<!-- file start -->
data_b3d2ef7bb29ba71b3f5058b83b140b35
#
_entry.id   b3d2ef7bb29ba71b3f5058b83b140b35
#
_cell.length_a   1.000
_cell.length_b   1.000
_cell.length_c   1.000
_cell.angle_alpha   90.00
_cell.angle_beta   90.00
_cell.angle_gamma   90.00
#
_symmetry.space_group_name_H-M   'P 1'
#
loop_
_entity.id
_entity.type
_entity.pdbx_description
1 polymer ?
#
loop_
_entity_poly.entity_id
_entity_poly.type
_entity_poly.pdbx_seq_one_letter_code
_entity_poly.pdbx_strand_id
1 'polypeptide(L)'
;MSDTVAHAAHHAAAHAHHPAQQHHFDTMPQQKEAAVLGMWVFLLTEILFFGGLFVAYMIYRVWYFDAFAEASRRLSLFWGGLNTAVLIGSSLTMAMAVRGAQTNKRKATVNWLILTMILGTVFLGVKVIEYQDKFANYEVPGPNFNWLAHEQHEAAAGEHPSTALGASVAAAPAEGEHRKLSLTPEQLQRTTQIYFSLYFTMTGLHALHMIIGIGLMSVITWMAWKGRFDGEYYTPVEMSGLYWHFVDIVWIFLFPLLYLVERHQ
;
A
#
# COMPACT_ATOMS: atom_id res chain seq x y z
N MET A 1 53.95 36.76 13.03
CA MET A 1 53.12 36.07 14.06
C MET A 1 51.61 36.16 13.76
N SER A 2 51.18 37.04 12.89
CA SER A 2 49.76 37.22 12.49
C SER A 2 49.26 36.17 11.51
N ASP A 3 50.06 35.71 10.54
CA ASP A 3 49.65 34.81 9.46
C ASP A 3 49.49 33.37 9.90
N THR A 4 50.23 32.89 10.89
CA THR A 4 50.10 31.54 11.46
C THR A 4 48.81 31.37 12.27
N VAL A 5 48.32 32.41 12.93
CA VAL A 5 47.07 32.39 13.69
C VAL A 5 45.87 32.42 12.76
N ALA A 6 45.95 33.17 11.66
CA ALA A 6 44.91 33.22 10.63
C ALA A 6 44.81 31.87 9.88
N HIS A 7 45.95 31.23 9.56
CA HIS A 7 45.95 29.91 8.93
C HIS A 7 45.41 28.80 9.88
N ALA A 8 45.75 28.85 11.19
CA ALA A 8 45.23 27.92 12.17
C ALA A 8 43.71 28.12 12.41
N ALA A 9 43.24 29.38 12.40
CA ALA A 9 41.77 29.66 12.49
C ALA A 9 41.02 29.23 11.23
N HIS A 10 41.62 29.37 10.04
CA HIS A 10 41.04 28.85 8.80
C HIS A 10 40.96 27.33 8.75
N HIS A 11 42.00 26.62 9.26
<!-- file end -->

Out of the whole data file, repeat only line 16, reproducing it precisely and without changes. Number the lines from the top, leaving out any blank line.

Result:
_entity.type